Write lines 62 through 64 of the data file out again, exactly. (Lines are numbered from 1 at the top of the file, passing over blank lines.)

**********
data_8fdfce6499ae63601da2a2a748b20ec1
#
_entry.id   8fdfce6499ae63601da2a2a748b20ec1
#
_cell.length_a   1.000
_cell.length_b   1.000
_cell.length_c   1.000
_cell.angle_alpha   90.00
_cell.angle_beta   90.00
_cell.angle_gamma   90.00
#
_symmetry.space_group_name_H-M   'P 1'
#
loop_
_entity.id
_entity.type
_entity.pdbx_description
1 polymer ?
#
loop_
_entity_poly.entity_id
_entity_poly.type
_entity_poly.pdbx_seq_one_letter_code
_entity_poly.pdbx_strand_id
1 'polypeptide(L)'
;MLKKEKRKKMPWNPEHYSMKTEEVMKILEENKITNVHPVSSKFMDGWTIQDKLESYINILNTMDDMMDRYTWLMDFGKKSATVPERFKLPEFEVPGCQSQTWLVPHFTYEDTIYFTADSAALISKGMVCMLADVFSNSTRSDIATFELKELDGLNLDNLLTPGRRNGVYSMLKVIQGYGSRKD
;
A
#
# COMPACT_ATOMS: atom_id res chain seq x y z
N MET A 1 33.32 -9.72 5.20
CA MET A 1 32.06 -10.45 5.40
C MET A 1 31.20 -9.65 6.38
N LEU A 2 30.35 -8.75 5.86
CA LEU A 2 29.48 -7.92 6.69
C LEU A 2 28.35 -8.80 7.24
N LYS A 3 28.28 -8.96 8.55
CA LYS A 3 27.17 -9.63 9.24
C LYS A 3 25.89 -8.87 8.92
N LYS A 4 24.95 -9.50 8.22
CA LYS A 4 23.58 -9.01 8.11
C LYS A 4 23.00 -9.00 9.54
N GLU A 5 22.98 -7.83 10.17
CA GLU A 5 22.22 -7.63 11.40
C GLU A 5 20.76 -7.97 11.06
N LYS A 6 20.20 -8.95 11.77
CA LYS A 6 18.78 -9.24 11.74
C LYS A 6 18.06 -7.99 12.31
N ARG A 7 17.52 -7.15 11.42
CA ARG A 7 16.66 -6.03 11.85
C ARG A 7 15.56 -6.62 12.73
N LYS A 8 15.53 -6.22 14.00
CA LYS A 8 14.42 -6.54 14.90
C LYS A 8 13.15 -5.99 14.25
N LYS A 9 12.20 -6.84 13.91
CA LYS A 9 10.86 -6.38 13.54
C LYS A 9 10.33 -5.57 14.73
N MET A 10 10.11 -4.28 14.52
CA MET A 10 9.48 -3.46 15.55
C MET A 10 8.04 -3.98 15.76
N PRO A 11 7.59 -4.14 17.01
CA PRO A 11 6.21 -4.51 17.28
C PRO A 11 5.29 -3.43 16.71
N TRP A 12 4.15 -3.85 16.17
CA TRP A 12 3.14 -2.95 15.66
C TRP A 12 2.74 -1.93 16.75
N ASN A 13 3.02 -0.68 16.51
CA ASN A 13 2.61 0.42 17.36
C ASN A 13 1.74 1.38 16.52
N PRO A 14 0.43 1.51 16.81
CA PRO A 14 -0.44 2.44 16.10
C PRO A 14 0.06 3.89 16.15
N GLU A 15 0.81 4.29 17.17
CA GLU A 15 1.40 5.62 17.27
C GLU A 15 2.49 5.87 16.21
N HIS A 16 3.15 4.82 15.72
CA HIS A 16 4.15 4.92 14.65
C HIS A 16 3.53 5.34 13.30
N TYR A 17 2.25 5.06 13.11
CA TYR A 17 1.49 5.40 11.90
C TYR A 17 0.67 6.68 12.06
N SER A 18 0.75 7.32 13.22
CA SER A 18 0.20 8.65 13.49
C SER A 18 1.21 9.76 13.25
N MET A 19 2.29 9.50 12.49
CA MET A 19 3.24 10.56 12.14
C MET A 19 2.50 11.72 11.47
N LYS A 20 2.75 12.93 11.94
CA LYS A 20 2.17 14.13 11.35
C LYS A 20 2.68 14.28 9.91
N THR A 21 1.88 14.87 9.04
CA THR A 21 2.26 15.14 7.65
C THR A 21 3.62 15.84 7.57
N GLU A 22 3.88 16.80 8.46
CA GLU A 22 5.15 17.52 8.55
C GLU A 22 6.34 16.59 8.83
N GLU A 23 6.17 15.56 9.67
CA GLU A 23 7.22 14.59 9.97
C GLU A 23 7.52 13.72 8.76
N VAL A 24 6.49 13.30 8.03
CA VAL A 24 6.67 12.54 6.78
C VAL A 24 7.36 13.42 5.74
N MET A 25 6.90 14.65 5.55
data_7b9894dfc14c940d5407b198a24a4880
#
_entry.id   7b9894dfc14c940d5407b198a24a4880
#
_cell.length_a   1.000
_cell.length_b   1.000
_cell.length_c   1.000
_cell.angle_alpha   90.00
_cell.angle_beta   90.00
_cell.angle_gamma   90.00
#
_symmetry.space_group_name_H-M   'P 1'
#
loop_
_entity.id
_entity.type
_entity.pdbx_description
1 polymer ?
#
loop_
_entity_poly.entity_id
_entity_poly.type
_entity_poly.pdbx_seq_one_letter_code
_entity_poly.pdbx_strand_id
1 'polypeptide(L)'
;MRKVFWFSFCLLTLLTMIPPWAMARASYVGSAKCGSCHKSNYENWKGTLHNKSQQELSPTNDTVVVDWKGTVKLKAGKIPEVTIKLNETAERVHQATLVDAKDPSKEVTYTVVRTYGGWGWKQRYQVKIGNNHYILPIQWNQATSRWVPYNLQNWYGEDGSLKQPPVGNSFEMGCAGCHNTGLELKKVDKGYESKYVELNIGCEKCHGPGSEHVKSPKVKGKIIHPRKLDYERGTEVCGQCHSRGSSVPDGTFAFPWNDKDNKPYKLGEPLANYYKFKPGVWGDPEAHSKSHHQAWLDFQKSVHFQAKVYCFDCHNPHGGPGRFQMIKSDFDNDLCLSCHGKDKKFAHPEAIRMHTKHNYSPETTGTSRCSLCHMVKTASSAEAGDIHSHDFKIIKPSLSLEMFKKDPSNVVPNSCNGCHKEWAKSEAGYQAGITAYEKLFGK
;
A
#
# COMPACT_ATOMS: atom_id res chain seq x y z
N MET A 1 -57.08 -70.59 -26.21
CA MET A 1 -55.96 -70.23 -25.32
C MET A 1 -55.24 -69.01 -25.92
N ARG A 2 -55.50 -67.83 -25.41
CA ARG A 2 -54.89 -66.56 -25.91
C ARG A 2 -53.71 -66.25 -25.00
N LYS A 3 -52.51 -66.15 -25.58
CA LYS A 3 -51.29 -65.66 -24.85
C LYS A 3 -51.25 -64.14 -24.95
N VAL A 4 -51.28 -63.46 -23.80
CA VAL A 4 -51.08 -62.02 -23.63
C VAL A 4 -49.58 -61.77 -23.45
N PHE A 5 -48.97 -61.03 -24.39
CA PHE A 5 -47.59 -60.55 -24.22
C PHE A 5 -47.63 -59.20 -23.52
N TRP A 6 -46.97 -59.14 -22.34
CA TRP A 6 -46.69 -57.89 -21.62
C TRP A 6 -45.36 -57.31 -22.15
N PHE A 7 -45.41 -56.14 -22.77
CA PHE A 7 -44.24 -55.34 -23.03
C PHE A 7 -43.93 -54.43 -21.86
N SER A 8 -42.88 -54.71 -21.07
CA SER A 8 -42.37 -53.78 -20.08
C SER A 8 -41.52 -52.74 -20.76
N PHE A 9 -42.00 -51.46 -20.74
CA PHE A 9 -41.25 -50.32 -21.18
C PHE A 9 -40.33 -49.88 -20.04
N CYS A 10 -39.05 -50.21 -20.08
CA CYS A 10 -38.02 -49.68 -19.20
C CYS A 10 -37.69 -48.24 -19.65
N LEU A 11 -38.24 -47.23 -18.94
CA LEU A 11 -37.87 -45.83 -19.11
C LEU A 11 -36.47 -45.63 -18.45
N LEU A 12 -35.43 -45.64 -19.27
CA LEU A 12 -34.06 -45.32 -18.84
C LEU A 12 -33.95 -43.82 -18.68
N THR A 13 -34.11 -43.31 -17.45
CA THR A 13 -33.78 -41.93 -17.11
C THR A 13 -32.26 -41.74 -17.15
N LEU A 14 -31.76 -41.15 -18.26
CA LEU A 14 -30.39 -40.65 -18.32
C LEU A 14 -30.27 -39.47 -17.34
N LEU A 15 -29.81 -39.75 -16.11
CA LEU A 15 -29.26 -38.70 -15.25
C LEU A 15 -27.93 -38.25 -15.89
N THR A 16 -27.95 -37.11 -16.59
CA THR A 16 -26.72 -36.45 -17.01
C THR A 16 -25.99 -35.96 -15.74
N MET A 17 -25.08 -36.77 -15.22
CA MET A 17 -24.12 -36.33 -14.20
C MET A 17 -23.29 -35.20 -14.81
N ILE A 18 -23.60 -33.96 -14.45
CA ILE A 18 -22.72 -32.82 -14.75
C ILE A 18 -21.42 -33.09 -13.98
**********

CA PRO A 11 6.21 -4.51 17.28
C PRO A 11 5.29 -3.43 16.71
N TRP A 12 4.15 -3.85 16.17